Moving to Bangalore in 1952, Mallya started a steady acquisition of small breweries and distilleries. New breweries were established in Kerala (Cherthala, 1959), Andhra Pradesh (Hyderabad, 1969), Goa (Ponda, 1971) and Bihar (Hatidah, 1973).

By the early 1960s, Mallya, back in Calcutta, gained further control of the liquor market by acquiring Carew & Company Limited and Phipson & Company Limited (the latter a major liquor distribution company), followed in the early 1970s by another distribution firm, Herbertsons Limited.

It also began its association, about this time, with Hoechst AG of Germany while co-promoting Hoechst Pharmaceuticals Limited, now known as Aventis Pharma India.

The simultaneous move into food products started with the acquisition of Kissan Products in 1950. When Herbertsons was pocketed two decades later, Mallya also bagged its Dipy's division, giving him a virtual stranglehold on a series of processed food products.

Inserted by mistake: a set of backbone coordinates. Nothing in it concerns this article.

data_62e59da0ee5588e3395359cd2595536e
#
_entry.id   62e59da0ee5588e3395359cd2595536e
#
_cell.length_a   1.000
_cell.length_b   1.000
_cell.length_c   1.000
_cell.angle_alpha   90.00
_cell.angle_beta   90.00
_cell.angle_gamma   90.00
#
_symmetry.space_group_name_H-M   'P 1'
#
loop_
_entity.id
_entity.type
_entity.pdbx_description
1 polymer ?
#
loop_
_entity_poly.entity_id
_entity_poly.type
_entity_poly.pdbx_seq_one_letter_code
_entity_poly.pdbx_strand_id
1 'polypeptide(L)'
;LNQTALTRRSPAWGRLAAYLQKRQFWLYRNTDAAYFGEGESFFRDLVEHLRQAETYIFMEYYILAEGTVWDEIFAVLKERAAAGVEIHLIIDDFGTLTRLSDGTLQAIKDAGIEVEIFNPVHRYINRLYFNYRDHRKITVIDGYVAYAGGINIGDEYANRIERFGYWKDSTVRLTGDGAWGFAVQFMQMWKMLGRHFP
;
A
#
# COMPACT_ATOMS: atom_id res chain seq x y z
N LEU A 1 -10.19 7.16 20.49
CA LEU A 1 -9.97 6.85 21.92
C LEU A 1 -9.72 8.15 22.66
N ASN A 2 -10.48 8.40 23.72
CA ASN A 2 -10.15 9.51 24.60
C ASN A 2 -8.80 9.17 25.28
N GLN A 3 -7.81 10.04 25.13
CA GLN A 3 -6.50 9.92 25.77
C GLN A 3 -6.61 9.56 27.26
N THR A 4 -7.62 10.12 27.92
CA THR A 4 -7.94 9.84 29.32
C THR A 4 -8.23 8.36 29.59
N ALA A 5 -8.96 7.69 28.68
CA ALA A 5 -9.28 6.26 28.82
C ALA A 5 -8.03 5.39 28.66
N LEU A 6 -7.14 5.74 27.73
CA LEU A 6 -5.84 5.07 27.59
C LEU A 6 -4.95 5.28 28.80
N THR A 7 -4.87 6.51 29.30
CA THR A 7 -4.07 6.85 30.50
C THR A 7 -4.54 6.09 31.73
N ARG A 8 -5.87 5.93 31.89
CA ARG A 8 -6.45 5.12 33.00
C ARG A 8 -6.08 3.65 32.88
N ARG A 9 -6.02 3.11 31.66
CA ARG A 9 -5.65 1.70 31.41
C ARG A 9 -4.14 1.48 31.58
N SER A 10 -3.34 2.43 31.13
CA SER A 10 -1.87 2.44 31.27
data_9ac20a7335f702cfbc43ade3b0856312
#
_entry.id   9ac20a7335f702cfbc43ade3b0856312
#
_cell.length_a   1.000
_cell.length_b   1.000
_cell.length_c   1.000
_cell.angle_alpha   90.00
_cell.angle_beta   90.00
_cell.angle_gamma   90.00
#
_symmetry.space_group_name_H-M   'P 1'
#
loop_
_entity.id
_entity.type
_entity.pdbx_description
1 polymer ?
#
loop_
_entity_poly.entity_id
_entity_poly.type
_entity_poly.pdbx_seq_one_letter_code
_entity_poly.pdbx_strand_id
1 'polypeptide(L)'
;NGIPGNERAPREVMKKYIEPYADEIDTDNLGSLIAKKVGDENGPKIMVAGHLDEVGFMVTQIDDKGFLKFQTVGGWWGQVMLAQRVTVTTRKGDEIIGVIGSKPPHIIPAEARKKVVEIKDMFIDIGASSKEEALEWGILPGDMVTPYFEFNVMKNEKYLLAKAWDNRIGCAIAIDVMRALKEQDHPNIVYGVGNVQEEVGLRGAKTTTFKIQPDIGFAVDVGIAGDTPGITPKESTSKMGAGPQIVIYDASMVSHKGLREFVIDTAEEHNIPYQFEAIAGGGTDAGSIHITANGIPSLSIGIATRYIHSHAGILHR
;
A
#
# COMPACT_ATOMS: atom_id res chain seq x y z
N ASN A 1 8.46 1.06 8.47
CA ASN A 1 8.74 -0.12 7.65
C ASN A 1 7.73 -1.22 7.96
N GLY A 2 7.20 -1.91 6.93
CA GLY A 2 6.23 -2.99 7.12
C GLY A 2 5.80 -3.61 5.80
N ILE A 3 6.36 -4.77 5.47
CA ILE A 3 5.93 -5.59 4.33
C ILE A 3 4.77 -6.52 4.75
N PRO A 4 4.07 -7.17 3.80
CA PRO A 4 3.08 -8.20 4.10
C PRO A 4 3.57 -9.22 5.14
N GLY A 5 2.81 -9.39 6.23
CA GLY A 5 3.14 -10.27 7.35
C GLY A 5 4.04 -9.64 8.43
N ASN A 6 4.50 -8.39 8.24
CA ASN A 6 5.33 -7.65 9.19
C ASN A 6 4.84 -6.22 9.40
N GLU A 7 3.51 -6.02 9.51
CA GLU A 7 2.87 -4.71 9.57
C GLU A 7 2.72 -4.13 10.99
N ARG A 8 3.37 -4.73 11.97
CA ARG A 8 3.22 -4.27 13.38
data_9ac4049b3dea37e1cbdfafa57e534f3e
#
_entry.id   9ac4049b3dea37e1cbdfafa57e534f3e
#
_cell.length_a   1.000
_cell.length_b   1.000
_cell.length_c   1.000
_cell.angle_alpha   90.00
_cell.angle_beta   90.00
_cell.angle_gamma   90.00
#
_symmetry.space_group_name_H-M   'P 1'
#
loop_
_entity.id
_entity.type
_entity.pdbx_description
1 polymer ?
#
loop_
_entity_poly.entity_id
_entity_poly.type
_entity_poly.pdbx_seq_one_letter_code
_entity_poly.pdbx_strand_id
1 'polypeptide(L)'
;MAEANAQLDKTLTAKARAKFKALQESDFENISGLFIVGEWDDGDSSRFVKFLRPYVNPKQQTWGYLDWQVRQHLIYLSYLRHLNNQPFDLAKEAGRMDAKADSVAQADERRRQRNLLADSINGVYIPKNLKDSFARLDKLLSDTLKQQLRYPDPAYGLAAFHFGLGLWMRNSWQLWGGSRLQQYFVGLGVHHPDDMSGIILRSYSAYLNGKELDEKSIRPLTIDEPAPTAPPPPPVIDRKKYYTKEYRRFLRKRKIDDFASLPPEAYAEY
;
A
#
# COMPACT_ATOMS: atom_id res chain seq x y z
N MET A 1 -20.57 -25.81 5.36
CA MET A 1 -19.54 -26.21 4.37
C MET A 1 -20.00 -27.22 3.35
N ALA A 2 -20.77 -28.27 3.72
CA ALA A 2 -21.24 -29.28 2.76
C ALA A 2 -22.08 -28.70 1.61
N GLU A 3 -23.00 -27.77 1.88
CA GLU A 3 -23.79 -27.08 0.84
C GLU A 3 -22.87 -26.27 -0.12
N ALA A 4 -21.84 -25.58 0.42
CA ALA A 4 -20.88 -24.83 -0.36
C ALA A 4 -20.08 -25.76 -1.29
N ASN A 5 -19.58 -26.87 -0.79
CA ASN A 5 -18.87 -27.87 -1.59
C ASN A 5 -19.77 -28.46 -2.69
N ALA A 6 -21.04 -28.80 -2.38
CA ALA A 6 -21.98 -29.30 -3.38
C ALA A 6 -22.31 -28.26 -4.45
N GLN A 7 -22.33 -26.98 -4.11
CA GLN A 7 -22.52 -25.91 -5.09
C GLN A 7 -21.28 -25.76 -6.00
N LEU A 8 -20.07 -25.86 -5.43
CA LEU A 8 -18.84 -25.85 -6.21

In 1977, when an official prohibition drive sent the breweries and distilleries into a tailspin, Mallya showed his foresight by buying up or gaining control through management contracts of yet more breweries (Premier, Jupiter, Punjab and Indo-Lowenbrau) and distilleries in Udaipur, Alwar, Mirganj, Serampore and also set up a plant in Pondicherry, as others sold out in the face of a market slump. In the process, he finally pipped Mohan Meakin to the title of beer and liquor king.

Mallya got the Jammu & Kashmir Government to give him two acres on lease to start a nursery, and then distributed hops seedlings to Kashmir farmers and bought up all their produce—giving him effective control of the beer industry's most vital ingredient.

He also became chairman of British Paints with the help of Hoechst AG, which had earlier acquired British Paints' parent company abroad, the Berger group. Then through Cadbury Schweppes, international associates of Kissan Products, he moved on to the board of Cadbury India, to become its chairman a few years later. Taking advantage of disinvestment's by multinationals, he became chairman of the Indian Sewing Machine Company and Malayalam Plantations (large tea and rubber company) and also a director of Bush Boake Allen.